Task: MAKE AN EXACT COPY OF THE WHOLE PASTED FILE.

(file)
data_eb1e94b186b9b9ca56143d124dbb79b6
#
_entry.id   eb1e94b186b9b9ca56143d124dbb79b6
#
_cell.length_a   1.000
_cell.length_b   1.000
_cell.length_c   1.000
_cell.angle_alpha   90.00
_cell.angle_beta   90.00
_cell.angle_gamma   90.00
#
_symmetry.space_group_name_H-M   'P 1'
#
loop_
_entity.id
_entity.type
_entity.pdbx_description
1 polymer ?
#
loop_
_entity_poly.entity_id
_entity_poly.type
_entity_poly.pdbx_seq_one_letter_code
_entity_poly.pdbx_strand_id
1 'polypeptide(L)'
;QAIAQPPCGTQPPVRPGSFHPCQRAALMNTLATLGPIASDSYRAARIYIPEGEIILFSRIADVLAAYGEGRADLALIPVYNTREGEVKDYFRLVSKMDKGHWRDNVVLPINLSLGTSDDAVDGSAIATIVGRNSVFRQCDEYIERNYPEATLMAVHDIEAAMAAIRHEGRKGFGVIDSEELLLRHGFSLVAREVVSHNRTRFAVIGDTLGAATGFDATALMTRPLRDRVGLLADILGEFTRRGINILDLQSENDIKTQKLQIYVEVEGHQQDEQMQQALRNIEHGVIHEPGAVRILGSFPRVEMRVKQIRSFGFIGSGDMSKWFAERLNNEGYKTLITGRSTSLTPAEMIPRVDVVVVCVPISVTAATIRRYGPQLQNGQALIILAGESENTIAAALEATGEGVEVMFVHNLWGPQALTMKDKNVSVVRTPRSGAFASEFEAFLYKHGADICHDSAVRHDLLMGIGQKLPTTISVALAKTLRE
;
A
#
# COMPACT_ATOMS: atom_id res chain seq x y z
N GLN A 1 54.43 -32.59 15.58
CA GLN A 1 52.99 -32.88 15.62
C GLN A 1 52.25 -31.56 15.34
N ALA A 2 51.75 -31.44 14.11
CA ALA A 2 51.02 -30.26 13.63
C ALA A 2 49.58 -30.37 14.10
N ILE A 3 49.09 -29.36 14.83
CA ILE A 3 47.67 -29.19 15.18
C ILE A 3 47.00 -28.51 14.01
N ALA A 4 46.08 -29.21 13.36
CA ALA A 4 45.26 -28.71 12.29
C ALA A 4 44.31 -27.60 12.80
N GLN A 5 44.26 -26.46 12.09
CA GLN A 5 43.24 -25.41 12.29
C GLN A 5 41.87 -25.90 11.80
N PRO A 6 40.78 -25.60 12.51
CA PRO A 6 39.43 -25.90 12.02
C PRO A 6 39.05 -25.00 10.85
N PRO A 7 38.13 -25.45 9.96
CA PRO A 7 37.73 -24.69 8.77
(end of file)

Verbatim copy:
data_eb1e94b186b9b9ca56143d124dbb79b6
#
_entry.id   eb1e94b186b9b9ca56143d124dbb79b6
#
_cell.length_a   1.000
_cell.length_b   1.000
_cell.length_c   1.000
_cell.angle_alpha   90.00
_cell.angle_beta   90.00
_cell.angle_gamma   90.00
#
_symmetry.space_group_name_H-M   'P 1'
#
loop_
_entity.id
_entity.type
_entity.pdbx_description
1 polymer ?
#
loop_
_entity_poly.entity_id
_entity_poly.type
_entity_poly.pdbx_seq_one_letter_code
_entity_poly.pdbx_strand_id
1 'polypeptide(L)'
;QAIAQPPCGTQPPVRPGSFHPCQRAALMNTLATLGPIASDSYRAARIYIPEGEIILFSRIADVLAAYGEGRADLALIPVYNTREGEVKDYFRLVSKMDKGHWRDNVVLPINLSLGTSDDAVDGSAIATIVGRNSVFRQCDEYIERNYPEATLMAVHDIEAAMAAIRHEGRKGFGVIDSEELLLRHGFSLVAREVVSHNRTRFAVIGDTLGAATGFDATALMTRPLRDRVGLLADILGEFTRRGINILDLQSENDIKTQKLQIYVEVEGHQQDEQMQQALRNIEHGVIHEPGAVRILGSFPRVEMRVKQIRSFGFIGSGDMSKWFAERLNNEGYKTLITGRSTSLTPAEMIPRVDVVVVCVPISVTAATIRRYGPQLQNGQALIILAGESENTIAAALEATGEGVEVMFVHNLWGPQALTMKDKNVSVVRTPRSGAFASEFEAFLYKHGADICHDSAVRHDLLMGIGQKLPTTISVALAKTLRE
;
A
#
# COMPACT_ATOMS: atom_id res chain seq x y z
N GLN A 1 54.43 -32.59 15.58
CA GLN A 1 52.99 -32.88 15.62
C GLN A 1 52.25 -31.56 15.34
N ALA A 2 51.75 -31.44 14.11
CA ALA A 2 51.02 -30.26 13.63
C ALA A 2 49.58 -30.37 14.10
N ILE A 3 49.09 -29.36 14.83
CA ILE A 3 47.67 -29.19 15.18
C ILE A 3 47.00 -28.51 14.01
N ALA A 4 46.08 -29.21 13.36
CA ALA A 4 45.26 -28.71 12.29
C ALA A 4 44.31 -27.60 12.80
N GLN A 5 44.26 -26.46 12.09
CA GLN A 5 43.24 -25.41 12.29
C GLN A 5 41.87 -25.90 11.80
N PRO A 6 40.78 -25.60 12.51
CA PRO A 6 39.43 -25.90 12.02
C PRO A 6 39.05 -25.00 10.85
N PRO A 7 38.13 -25.45 9.96
CA PRO A 7 37.73 -24.69 8.77